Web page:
A casino is a place where people gamble by playing games of chance, or skill (like poker and blackjack). Slot machines and table games are the primary source of the billions in profits that casinos rake in each year. Casinos are massive complexes replete with elaborate decoration, non-gambling entertainment and food. In the United States, Las Vegas is the undisputed leader of the industry and offers the most diverse selection of gambling options.

While lighted fountains, musical shows and shopping centers help draw in customers, casinos would not exist without games of chance. These games, including slot machines, roulette, craps, baccarat and blackjack, offer the billions in annual profits that keep casinos afloat.

The word casino comes from the Italian city of Venice, which opened the world’s first government-sanctioned gambling house in 1638. This was the Ridotto, a four-story building that included various rooms for primitive card games and offered a variety of foods to keep gamblers happy. The concept of the casino spread throughout Europe, and by the 1980s many American states had changed their antigambling laws to allow for them.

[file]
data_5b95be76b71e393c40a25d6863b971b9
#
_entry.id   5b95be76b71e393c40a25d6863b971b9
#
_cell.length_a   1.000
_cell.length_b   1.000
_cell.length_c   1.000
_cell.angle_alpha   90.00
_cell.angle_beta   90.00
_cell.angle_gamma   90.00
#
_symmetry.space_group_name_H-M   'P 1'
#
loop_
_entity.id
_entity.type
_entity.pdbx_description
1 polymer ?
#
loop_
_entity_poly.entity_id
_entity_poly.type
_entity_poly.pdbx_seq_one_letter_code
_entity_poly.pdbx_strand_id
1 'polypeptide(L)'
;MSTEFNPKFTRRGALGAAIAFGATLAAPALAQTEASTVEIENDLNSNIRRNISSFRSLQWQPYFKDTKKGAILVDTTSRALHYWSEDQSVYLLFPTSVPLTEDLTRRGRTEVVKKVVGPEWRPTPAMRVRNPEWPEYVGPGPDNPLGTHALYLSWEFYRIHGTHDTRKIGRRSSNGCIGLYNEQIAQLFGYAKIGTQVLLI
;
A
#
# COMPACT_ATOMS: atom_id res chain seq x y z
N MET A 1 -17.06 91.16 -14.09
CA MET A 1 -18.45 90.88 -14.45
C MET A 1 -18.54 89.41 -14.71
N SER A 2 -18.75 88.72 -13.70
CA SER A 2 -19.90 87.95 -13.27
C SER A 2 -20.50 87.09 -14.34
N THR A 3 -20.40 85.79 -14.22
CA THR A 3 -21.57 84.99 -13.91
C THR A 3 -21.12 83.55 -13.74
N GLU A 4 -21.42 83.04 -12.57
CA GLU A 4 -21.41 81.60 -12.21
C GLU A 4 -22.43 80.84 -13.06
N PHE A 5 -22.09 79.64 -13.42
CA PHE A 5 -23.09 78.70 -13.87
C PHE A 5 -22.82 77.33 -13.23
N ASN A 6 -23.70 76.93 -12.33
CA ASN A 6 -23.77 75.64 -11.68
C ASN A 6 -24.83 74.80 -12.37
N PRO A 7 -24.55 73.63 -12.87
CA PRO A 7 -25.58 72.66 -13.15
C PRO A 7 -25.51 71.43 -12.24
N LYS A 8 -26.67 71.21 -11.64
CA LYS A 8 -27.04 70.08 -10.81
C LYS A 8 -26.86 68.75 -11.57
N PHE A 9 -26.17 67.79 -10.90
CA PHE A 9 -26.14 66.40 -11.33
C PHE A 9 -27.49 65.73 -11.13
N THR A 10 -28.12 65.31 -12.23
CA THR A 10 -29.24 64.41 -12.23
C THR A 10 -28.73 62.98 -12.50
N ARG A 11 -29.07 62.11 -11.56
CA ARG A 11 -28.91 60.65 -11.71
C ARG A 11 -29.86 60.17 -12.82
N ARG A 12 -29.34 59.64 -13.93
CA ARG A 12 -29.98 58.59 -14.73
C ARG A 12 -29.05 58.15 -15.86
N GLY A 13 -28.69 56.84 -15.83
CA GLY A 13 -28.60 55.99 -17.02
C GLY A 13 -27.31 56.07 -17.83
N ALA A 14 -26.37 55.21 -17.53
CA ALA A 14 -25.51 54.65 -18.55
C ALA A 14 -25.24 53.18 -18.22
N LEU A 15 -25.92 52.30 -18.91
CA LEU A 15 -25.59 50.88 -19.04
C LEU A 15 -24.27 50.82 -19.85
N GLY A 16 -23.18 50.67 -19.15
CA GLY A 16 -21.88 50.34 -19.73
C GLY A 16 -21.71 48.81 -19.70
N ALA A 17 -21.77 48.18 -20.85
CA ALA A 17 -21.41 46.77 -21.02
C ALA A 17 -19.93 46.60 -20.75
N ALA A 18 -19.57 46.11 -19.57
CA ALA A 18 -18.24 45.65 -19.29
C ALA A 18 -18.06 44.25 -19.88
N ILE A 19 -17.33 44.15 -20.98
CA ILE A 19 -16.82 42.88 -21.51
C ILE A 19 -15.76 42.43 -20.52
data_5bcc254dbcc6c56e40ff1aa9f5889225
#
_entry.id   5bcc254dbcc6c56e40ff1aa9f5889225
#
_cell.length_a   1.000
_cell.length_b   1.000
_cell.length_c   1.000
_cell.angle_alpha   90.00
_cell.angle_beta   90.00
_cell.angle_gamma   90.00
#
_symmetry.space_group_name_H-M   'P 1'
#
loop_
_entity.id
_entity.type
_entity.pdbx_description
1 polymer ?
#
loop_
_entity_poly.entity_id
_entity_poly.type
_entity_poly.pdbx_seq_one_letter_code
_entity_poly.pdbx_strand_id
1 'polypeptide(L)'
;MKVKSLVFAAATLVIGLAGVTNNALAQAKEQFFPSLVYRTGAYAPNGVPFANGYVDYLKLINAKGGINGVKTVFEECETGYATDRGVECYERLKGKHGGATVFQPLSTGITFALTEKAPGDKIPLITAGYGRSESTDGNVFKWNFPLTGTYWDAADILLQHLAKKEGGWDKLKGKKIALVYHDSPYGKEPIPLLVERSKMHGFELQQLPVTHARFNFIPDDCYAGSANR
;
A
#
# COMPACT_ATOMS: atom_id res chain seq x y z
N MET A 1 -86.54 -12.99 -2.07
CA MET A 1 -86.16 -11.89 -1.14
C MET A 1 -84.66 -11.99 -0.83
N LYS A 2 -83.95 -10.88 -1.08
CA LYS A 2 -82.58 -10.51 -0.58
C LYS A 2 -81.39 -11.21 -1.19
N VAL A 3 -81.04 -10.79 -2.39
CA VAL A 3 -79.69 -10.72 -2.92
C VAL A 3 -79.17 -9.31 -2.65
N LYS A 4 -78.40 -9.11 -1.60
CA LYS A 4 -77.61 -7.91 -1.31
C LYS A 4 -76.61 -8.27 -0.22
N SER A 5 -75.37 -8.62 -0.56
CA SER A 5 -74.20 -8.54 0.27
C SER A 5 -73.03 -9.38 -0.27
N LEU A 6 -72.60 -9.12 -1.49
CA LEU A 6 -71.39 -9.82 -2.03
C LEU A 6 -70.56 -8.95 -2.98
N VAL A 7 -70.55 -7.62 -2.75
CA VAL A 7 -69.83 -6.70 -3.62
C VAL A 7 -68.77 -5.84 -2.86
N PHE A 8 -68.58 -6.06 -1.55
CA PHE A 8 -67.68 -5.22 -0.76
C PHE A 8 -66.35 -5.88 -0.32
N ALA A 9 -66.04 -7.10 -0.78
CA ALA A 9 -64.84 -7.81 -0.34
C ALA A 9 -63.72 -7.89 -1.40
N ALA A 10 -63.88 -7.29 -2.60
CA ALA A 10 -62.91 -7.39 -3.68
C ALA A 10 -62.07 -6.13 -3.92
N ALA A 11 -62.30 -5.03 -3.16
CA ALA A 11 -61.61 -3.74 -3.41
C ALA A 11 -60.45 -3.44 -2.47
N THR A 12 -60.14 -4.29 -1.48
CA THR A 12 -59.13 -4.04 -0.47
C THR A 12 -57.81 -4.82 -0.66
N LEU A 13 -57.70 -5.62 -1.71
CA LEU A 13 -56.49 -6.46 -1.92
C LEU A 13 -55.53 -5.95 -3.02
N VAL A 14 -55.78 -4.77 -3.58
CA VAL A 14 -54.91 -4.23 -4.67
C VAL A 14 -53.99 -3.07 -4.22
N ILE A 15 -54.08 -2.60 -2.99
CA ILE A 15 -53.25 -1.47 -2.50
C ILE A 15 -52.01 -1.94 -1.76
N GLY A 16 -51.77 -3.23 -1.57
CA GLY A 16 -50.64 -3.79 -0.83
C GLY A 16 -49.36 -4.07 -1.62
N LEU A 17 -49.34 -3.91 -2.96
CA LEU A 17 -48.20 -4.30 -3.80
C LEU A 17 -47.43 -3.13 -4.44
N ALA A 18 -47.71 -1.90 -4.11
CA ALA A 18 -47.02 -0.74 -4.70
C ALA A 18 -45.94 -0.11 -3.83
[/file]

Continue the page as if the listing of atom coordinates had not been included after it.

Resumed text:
During the 1990s, technology dramatically increased the security of casinos. Casinos now use video cameras to monitor the activities of customers, employees and patrons, and they have systems that can track betting patterns, reveal any tampering or cheating and alert security personnel immediately. They also use catwalks that allow security personnel to look down, through one way glass, on the activity at tables and slots.